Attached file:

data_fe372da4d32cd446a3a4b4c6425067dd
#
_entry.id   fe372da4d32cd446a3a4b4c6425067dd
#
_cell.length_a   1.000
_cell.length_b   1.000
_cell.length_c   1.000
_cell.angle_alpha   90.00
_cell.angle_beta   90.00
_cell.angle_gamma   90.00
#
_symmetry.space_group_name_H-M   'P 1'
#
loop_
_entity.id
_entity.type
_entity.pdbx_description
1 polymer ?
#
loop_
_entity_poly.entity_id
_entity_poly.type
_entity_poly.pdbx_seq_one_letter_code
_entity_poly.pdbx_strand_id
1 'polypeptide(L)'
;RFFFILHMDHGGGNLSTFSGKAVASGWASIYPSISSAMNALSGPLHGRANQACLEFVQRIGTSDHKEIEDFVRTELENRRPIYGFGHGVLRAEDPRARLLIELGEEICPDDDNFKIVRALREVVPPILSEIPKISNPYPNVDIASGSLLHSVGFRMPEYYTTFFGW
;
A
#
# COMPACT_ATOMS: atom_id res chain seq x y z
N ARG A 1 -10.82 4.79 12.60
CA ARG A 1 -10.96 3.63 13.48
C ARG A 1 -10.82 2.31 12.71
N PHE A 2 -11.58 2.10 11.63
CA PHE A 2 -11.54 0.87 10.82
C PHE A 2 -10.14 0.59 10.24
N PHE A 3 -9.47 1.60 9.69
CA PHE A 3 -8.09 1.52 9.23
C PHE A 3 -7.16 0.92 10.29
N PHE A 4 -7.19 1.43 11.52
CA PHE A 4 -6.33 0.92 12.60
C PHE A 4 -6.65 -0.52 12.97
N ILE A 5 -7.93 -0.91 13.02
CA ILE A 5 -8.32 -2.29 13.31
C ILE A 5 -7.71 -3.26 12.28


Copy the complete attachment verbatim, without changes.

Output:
data_fe372da4d32cd446a3a4b4c6425067dd
#
_entry.id   fe372da4d32cd446a3a4b4c6425067dd
#
_cell.length_a   1.000
_cell.length_b   1.000
_cell.length_c   1.000
_cell.angle_alpha   90.00
_cell.angle_beta   90.00
_cell.angle_gamma   90.00
#
_symmetry.space_group_name_H-M   'P 1'
#
loop_
_entity.id
_entity.type
_entity.pdbx_description
1 polymer ?
#
loop_
_entity_poly.entity_id
_entity_poly.type
_entity_poly.pdbx_seq_one_letter_code
_entity_poly.pdbx_strand_id
1 'polypeptide(L)'
;RFFFILHMDHGGGNLSTFSGKAVASGWASIYPSISSAMNALSGPLHGRANQACLEFVQRIGTSDHKEIEDFVRTELENRRPIYGFGHGVLRAEDPRARLLIELGEEICPDDDNFKIVRALREVVPPILSEIPKISNPYPNVDIASGSLLHSVGFRMPEYYTTFFGW
;
A
#
# COMPACT_ATOMS: atom_id res chain seq x y z
N ARG A 1 -10.82 4.79 12.60
CA ARG A 1 -10.96 3.63 13.48
C ARG A 1 -10.82 2.31 12.71
N PHE A 2 -11.58 2.10 11.63
CA PHE A 2 -11.54 0.87 10.82
C PHE A 2 -10.14 0.59 10.24
N PHE A 3 -9.47 1.60 9.69
CA PHE A 3 -8.09 1.52 9.23
C PHE A 3 -7.16 0.92 10.29
N PHE A 4 -7.19 1.43 11.52
CA PHE A 4 -6.33 0.92 12.60
C PHE A 4 -6.65 -0.52 12.97
N ILE A 5 -7.93 -0.91 13.02
CA ILE A 5 -8.32 -2.29 13.31
C ILE A 5 -7.71 -3.26 12.28